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Tag: management (page 1 of 2)

Thought Leadership Webinar Recording: Learning from FinTech Startups

July’s thought leadership webinar was led by Timothy Bosco, Senior Vice President of Investor Services at Brown Brothers Harriman.

Read more FinTech insights from Bosco here.

Register for our next thought leadership webinar, The State of FinTech, here.

Access other GPS thought leadership webinars here.

What Established Companies Can Really Learn From Startups

The following blog post was written by Timothy Bosco, Senior Vice President of Investor Services at Brown Brothers Harriman. Tim will be hosting a webinar on this topic on Thursday, July 28 at 2 p.m. EDT (rsvp here). 

Today, some of the most successful financial service providers are seeking lessons about risk taking from an unlikely source – early stage startup companies.

Whether it’s through the venture investment community or directly with leading fintechs, more and more established companies are looking to model startup behaviors despite the fact that these emerging companies actually fail more than 90% of the time.1

Learn more about the newest GPS master's degree: MS in Digital Innovation for FinTech

Learn more about the newest GPS master’s degree

It is easy to assume this growing trend must be because the fast-paced, innovative startup culture inspires established companies to take bigger chances in search of bigger rewards. The real reason for this new fascination, however, is often just the opposite. It might actually be the way startups deal with uncertainty and efficiently mitigate their risk of failure that is driving the real interest.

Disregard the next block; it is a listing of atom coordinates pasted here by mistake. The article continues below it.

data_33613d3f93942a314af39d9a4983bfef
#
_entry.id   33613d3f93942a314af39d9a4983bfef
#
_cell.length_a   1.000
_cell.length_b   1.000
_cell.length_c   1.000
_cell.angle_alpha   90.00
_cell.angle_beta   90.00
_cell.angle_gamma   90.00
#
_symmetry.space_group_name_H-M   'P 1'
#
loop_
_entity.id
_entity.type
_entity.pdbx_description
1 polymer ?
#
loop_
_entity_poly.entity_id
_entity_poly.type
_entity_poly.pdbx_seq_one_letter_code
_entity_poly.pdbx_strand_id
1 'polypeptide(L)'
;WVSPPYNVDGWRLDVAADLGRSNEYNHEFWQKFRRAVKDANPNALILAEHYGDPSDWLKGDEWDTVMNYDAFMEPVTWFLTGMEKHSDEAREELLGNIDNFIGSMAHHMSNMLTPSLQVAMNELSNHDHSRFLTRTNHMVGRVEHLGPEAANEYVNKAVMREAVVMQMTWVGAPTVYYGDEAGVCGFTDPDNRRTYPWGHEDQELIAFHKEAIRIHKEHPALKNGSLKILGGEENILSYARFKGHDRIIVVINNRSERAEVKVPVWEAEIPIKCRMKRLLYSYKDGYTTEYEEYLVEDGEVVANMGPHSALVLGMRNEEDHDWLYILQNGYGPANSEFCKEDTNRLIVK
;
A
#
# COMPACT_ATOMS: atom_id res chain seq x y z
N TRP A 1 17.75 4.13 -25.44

Clearly, the “eat-or-be-eaten” environment in which most startups operate has a way of forcing efficiency and creativity. When something is not working to plan, only those with the willingness and the ingenuity to shift fast enough have a chance of making it.

It’s that dexterity large organizations envy most. In fact, there probably isn’t a corporate innovation team out there that hasn’t, at some point, incorporated the “fail fast” mantra into their lexicon.

Large companies also recognize that many of the same factors that threaten a startup’s success can impact their own product strategies to the same degree – technology can evolve overnight, customer preferences are fickle, funding is always limited, and new competition can spring up from anywhere at any time.

The difference for startups, though, is that they have the most to lose by ignoring signals to fail fast. In most cases, it is their survival instincts that draw out the entrepreneurial resiliency needed to bootstrap success even if that means setting aside their original ambitions.

Pinterest is one of many great examples of a startup that was forced to abandon its initial plan only to architect an even bigger opportunity. In 2009, the founders of Pinterest initially attempted to launch the very first mobile-enabled shopping application called Tote. Despite strong customer demand, retailer support, and adequate seed funding, the idea never took off because of the relative immaturity of mobile payment technologies. Instead of doubling down and waiting for payment technologies catch up, Tote switched gears and relaunched a much simpler application that kick started a new visual social network phenomenon. It turns out that Pinterest is among the most likely IPO candidates in 2016 with an anticipated $11 billion valuation.2

While large companies can’t necessarily manufacture the competitive environments that shape actual startup behaviors, there is still a lot they can learn from successful entrepreneurs about staying lean, focused, and in control of new product innovation. The following table outlines a few key success factors commonly found among startups that reinvented themselves early in their lifecycles.

Adopting Successful Startup Strategies

What Established Companies Figure 1

Within the corporate context, these startup strategies also suggest an ideal investment profile for mitigating risk. The minimum and maximum ranges depicted below illustrate the relative levels of investment in terms of both time and money throughout the product development cycle.